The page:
Office of the Chief Rabbi

The Chief Rabbi’s trip to India

The Chief Rabbi has just returned from an historic trip to India during which he visited ancient communities in Cochin, Mumbai, Kolkatta and Delhi, as well as social responsibility projects in some of the country’s most deprived areas. The ten-day official trip, which saw Chief Rabbi Mirvis pay visits to 19 communities, was the first undertaken by a Chief Rabbi of the United Hebrew Congregations of the Commonwealth.

Reflecting on the astonishing diversity of Indian Jewry, the Chief Rabbi expressed his “great pleasure” at being able to “spend time with so many different communities, each with their own unique character and all with such a rich and magnificent history. India is a truly special part of the rich tapestry of Commonwealth countries.”

The Chief Rabbi and Valerie Mirvis enjoy a performance by children supported by the Economic Rural Development Society

The Chief Rabbi and Valerie Mirvis enjoy a performance by children supported by the Economic Rural Development Society

Beginning his trip in Delhi, where he visited the city’s Jewish community in their historic place of worship – the Judah Hyam Synagogue – and met with the incoming Indian High Commissioner to the UK, Navtej Sarna, the Chief Rabbi continued to Kolkatta. Here he had the privilege of performing the city’s first Torah reading to be conducted in a weekday service in 10 years, and visited the first of various charities, the Economic Rural Development Society (ERDS), which provides support for people living in extreme poverty by offering vocational training as a means of breaking the cycle of deprivation.

ERDS, which receives much of its funding from the UK-based Jewish charity Tzedek, also ensures the shelter, education and health of young children. The Chief Rabbi and Valerie Mirvis met with these young beneficiaries of ERDS at the charity’s Boral Multi-project Centre, where they performed a play for their guests.

The Magen Hasidim and Shaarei Rachamim congregations received the Chief Rabbi on arrival at his next port of call, Mumbai, before he went on to spend Shabbat with the community of the Knesset Eliyahu Synagogue, which held a Shabbat dinner in his and Valerie Mirvis’ honour. Chief Rabbi Mirvis used his sermon, given to a packed shul, to express his appreciation and admiration for the Mumbai Jewish community, commending them on having successfully sustained Jewish life in the city.

Shabbat lunch the following day was hosted by the local Chabad House, courtesy of hosts Rabbi Yisroel and Chaya Kozlovsky. The Jewish community centre was left devastated in 2008 after terrorists murdered Rabbi Gavriel Holtzberg, his wife Rivka and a handful of others.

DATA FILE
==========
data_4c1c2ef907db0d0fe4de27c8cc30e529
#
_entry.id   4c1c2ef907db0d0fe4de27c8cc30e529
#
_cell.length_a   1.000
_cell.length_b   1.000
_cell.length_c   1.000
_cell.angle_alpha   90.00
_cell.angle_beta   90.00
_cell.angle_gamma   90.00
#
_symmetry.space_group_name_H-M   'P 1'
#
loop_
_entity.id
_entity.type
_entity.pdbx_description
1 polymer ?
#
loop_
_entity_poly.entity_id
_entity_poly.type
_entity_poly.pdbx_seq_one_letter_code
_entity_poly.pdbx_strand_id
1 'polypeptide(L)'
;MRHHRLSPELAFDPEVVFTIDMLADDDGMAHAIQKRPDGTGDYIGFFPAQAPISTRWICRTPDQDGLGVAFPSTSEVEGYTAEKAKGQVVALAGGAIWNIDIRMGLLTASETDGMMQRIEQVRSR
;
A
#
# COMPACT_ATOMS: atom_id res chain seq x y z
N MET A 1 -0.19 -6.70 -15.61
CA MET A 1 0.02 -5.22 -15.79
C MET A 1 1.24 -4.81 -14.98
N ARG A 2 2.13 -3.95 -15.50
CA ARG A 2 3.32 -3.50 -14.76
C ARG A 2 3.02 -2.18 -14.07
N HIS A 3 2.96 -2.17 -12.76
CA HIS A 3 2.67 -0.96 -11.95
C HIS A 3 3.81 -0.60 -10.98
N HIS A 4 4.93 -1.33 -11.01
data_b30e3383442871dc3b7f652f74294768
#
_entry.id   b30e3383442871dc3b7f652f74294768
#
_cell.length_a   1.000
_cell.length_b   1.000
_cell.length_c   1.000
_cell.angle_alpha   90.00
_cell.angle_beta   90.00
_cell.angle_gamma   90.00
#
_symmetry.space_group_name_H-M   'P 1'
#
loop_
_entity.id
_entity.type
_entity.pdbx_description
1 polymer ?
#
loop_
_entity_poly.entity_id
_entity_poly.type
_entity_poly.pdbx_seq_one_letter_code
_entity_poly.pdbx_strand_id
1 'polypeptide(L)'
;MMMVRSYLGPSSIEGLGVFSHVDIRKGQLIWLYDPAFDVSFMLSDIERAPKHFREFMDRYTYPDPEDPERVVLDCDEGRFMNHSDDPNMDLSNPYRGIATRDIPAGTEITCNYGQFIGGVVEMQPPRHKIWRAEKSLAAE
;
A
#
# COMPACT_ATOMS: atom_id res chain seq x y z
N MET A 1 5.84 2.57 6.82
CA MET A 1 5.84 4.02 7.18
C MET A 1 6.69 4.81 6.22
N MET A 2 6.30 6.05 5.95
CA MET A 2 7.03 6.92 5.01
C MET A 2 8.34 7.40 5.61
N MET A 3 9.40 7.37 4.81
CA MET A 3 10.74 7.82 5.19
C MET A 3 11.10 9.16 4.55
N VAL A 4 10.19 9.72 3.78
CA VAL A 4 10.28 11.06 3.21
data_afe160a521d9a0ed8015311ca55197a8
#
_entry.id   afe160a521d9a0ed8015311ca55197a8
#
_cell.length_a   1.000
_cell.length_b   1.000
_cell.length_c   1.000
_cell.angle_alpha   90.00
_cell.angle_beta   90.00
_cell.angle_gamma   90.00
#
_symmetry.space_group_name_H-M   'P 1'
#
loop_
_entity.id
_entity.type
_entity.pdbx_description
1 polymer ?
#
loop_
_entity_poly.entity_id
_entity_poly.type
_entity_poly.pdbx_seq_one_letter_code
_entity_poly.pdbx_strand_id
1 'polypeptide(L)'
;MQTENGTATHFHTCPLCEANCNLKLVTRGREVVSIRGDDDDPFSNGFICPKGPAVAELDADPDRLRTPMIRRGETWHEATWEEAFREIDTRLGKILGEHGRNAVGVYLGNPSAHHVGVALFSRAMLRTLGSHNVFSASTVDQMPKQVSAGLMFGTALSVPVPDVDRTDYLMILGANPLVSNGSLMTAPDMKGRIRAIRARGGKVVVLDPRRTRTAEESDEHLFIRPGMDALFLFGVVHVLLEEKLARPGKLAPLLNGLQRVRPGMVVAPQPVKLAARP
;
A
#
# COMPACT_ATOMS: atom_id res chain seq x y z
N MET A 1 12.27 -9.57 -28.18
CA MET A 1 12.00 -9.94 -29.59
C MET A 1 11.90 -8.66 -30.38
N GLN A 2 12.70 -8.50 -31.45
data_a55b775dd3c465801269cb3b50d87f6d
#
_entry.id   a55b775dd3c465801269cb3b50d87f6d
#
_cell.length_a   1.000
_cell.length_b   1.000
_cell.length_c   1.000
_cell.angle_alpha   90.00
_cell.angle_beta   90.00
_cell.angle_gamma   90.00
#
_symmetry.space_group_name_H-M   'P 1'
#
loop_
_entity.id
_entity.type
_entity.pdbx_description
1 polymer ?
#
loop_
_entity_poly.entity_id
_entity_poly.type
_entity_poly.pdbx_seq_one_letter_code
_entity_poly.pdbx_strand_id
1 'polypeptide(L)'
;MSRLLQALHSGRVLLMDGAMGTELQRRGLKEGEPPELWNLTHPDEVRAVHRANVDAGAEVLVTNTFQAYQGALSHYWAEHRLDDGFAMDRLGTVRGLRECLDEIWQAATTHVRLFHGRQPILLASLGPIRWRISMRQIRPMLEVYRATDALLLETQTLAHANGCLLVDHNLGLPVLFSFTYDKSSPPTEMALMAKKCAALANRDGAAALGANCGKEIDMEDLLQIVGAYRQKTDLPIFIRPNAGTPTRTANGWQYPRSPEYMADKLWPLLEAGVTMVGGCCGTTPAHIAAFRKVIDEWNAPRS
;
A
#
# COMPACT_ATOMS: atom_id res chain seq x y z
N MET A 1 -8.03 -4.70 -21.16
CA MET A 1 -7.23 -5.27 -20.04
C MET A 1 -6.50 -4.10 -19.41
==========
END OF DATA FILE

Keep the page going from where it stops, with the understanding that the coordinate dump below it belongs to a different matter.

Addressing the Bet El communtiy of Panvel in the countryside outside Mumbai

Addressing the Bet El community of Panvel in the countryside outside MumbaiIndians, as well as the constructive work being undertaken to alleviate their plight – with support

The next day, the Chief Rabbi and Valerie Mirvis travelled to the countryside outside Mumbai, where large crowds gathered to greet them in the communities of Panvel, Pen, Alibaug and Jhirad. Traditional ceremonies were held in their honour and the Chief Rabbi blessed all those who came. Back in the Mumbai the following day, special receptions were held in Mumbai at the Tiferet Yisael, Magen David and Shaarei Ratzon Synagogues to welcome Chief Rabbi and Valerie.

Continuing his objective of highlighting the deprivation suffered by millions of from the Jewish community – the Chief Rabbi visited two further social initiatives. He journeyed to Kalwa, a slum north of Mumbai, to meet and teach the children benefitting from the Israeli-founded The Gabriel Project, which provides education, healthcare and nutrition. The Chief Rabbi and Valerie were greeted by a class of young pupils who first recited the Indian National Pledge, before they were themselves led in a rendition of ‘Heads, Shoulders, Knees and Toes’ by their guests of honour.

During the visit to Kalwa, Chief Rabbi Mirvis also saw the work of another organisation called Sundara, whose soap recycling programme tackles hygiene-related deaths. Following this was a tour of the impressive facilities at The Gabriel Project’s Shravsn Medical Centre, the only such institution serving 200,000 people in the slums, where he affixed a mezuzah to the entrance.

The Chief Rabbi affixes a mezuzah to the entrance of the Shravsn Medical Centre, an institution funded by The Gabriel Project, alongside the NGOs founder Jacob Sztokman

The Chief Rabbi affixes a mezuzah to the entrance of the Shravsn Medical Centre, an institution funded by The Gabriel Project, alongside the NGOs founder Jacob Sztokman

Reflecting on the hardships borne by the people of Kalwa, the Chief Rabbi noted their “desperate poverty, hunger and deprivation,” but was buoyed by evidence that “Jewish communities around the world are…doing a great deal of work in this area…I was pleased to see first-hand how support from the UK Jewish community is being used to help those in great need.”

He added: “As Jews, we have a responsibility to ensure that, where possible, our charity extends beyond our own community to people who we may never meet but who are so deserving of our help. I call upon all Jews to recognise that responsibility and will be using my experiences here to raise awareness about what more can be done in this sphere.”

A class of children supported by The Gabriel Project listen to the Chief Rabbi as he teaches them English

A class of children supported by The Gabriel Project listen to the Chief Rabbi as he teaches them English

Before leaving Mumbai for Cochin, where he visited the grand and historic Paradesi Synagogue, Chief Rabbi Mirvis was welcomed by the Jewish community of Thane, leading a special Mincha service amidst congregants.

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